Dr Michelle Fitzmaurice Registered Nutirtionist

Each Nutrition Basics Blog focuses on an aspect of human nutrition from nutrients to how food influences disease and health. In this post, you will learn about what calcium is and how is it used within our body.  You will also learn which food are excellent sources of calcium and which are also easily absorbed by the body. Finally, You can read about what other factors impact our overall calcium balance within our bodies.


What is calcium

Calcium is a mineral which accounts for 1 to 2% of an adults total body weight.  The majority of calcium is stored in our bones and teeth, with the remainder being stored in within our tissues, blood and the fluid surrounding our cells.

Why is calcium used for in the body?

As already mentioned calcium is mostly present in our bones, therefore helps us maintain our structure.  For the majority of people, our bodies lay down the majority of bone mass between 19 years of age to 30, so this is a critical time to ensure that we have enough calcium present to lay down that strong bone mass forming dense strong bones.

Because the structure of our bones is somewhat “dynamic”, there is a constant breaking down and forming of our bone structure, with calcium being removed to other areas of the body as required, and being redeposited in the bones for storage when required.

After 30 it is important to have enough calcium to maintain what is already present.   In this later stage in life, there is more breaking down of bone than there is building, so having adequate calcium intake is really important to help maintain strong bones and so limit the impact that falls can have on us as we age.

While there is significantly less calcium present in our bodily fluids, the role of calcium there is no less important.  Calcium is required for the production of thyroid hormones – and so has a role in maintaining our metabolism.  Calcium is also required for our muscles to contract and extend correctly AND is required for our nerves to carry impulses correctly!!

We really couldn’t function well if we didn’t have enough calcium.  In our daily lives, some calcium is lost from the extracellular fluids and our blood via the kidneys, so again it is important to replace these losses.

What are the food sources of calcium?

Calcium is not widely available in foods.  For the most part, good sources of calcium which are readily used by the body are found in milk, and milk products, such as cheeses and yogurts.

While green leafy vegetables provide a good source of calcium, it is currently believed that little is absorbed by the body.  This is due to other compounds naturally present in vegetables, called oxalates, phytates, tannins.  However not all calcium sources from vegetables are poorly absorbed and researchers are investigating whether these vegetables have other compounds which increase calcium absorption.

Vegetables such as  Bok Choy, Chinese cabbage, Chinese mustard, broccoli, and kale are absorbed as well, if not better than dairy products.

In the table below (Adapted from Weaver et al 1999) you can see the comparison of dairy and vegetable sources of calcium.  Shown is the amount of serves of each food which is equivalent to 300 mg of calcium (which is that found in a glass of milk).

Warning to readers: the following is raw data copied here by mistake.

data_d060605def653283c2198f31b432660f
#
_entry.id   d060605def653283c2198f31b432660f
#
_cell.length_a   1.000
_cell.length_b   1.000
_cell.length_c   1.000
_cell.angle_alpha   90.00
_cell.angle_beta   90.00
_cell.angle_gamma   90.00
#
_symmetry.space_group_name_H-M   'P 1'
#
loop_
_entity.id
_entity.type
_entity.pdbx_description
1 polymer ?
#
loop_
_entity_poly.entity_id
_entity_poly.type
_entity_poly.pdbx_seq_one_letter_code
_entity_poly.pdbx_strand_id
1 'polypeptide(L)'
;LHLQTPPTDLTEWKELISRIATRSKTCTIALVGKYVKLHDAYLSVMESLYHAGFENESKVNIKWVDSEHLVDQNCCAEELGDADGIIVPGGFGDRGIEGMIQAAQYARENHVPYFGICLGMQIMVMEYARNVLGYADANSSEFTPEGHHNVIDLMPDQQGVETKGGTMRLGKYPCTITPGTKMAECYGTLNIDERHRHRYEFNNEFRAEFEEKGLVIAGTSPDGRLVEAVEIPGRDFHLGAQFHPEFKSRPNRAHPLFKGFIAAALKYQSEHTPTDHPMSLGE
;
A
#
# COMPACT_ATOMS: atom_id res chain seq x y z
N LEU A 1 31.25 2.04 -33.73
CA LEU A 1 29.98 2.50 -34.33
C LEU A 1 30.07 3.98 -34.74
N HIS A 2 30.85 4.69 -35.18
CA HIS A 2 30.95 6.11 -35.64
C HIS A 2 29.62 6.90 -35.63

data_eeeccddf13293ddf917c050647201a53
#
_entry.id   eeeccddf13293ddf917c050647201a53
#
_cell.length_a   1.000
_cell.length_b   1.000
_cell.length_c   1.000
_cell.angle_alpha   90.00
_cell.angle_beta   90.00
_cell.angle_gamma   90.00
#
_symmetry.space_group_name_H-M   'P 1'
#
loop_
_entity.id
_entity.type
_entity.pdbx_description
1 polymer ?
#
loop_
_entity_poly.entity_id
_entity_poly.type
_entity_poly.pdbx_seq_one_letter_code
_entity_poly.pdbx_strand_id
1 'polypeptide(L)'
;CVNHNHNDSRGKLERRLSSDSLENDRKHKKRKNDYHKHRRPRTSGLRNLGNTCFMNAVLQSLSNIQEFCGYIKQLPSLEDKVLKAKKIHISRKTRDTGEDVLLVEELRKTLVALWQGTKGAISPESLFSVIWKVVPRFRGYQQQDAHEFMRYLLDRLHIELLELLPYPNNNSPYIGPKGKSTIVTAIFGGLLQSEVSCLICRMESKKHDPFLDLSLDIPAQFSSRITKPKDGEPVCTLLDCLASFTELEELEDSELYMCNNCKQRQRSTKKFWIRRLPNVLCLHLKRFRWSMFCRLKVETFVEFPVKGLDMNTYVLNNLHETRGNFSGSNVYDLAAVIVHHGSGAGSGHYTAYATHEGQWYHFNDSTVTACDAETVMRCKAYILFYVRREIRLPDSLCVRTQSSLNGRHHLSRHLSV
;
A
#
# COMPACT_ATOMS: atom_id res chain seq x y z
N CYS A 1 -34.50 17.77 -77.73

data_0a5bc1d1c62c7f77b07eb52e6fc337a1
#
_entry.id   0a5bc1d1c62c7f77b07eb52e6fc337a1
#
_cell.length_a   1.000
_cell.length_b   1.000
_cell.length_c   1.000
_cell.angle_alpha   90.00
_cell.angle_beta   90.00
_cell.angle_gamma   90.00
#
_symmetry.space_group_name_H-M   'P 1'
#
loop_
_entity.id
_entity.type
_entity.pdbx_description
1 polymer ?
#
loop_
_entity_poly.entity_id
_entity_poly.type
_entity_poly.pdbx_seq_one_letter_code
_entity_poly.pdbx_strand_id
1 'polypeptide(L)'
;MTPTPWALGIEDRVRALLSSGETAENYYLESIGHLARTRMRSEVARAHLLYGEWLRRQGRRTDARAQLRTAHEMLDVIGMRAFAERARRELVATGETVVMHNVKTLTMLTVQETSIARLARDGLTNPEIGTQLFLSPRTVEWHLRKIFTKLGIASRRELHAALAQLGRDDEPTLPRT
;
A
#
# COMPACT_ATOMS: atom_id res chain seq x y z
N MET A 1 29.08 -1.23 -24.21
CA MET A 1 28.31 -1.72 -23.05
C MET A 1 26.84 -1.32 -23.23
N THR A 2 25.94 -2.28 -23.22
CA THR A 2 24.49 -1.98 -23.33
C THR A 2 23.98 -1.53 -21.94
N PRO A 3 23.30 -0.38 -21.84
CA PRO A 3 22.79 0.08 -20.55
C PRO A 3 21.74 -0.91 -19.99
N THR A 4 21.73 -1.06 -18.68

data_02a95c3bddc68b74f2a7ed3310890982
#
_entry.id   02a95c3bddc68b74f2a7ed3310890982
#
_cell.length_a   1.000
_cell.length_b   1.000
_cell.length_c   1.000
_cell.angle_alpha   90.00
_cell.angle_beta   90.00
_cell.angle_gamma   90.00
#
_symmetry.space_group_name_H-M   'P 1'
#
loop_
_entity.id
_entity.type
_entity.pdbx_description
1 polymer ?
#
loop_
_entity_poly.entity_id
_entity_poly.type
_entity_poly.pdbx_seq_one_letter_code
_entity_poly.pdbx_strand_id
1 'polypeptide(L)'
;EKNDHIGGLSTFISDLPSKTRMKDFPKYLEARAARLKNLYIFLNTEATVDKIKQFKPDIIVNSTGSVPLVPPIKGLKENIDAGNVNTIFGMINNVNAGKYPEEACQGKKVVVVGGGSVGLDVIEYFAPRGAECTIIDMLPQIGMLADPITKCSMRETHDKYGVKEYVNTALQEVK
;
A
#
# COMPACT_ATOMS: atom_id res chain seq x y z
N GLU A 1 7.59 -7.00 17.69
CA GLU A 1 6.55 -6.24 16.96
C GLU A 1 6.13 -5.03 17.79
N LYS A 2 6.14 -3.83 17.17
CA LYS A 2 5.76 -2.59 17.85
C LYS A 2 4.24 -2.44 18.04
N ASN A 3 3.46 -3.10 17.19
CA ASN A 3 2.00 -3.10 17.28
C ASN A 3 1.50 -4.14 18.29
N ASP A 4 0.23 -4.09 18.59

It is suggested that across the lifespan 1000 mg of calcium daily,  is adequate to maintain health, increasing to 1200 mg in adults over 5o years of age.

For interest, I have also included the approximate absorption of calcium compared to what is available in the foods.  In this you can see that for some vegetables, such as spinach and rhubarb although they are good sources of calcium, this is not readily available to the body due to poor/ limited absorption.

Food Serving size (g) Calcium content per serve (mg) Estimated absorbable calcium (mg) Servings needed to equal 240 mL milk Percentage absorption %
Milk 240 300 96.3 1 32
Pinto Beans 86 44.7 11.9 8.1 27
Red Beans 172 40.5 9.9 9.7 24
White Beans 110 113 24.7 3.9 22
Bok choy 85 79 42.5 2.3 54
Broccoli 71 35 21.5 4.5 61
Cheddar cheese 42 303 97.2 1 32
Cheese food 42 241 77.4 1.2 32
Chinese cabbage flower leaves 85 239 94.7 1 40
Chinese mustard greens 85 212 85.3 1.1 40
Chinese spinach 85 347 29 3.3 8
Fruit punch with calcium citrate malate 240 300 156 0.62 52
Kale 85 61 30.1 3.2 49
Spinach 85 115 5.9 16.3 5
Sweet potatoes 164 44 9.8 9.8 22
Rhubarb 120 174 10.1 9.5 6
Tofu with calcium 126 258 80 1.2 31
Yogurt 240 300 96.3 1 32



Are they any other factors which may affect the calcium in my body?

Vitamin D

Calcium uptake in the gut is dependent on vitamin D!  Vitamin D is a vitamin but also acts as a hormone within the body.  I’ll write more about vitamin D soon – but in a nutshell – limited vitamin D, limited calcium taken in by the body.

High salt

It is suggested that additional sodium/salt intake can cause an increase in the loss of calcium from the body.  This is due to the fact that sodium (salt) and calcium are transported in the kidneys by some of the same cell transporters.  So when the kidneys attempt to remove the excess salt from the body, it draws the calcium with it.

Proton pump inhibitors

There is a lot of research investigating the role of proton pump inhibitors and the concern that they may lead to a decrease in calcium absorption which may, in turn, impact skeletal structure.  Proton pump inhibitors are routinely prescribed for acid reflux.  If you are currently taking medication for this and are concerned, please have a chat to your medical team for further advice.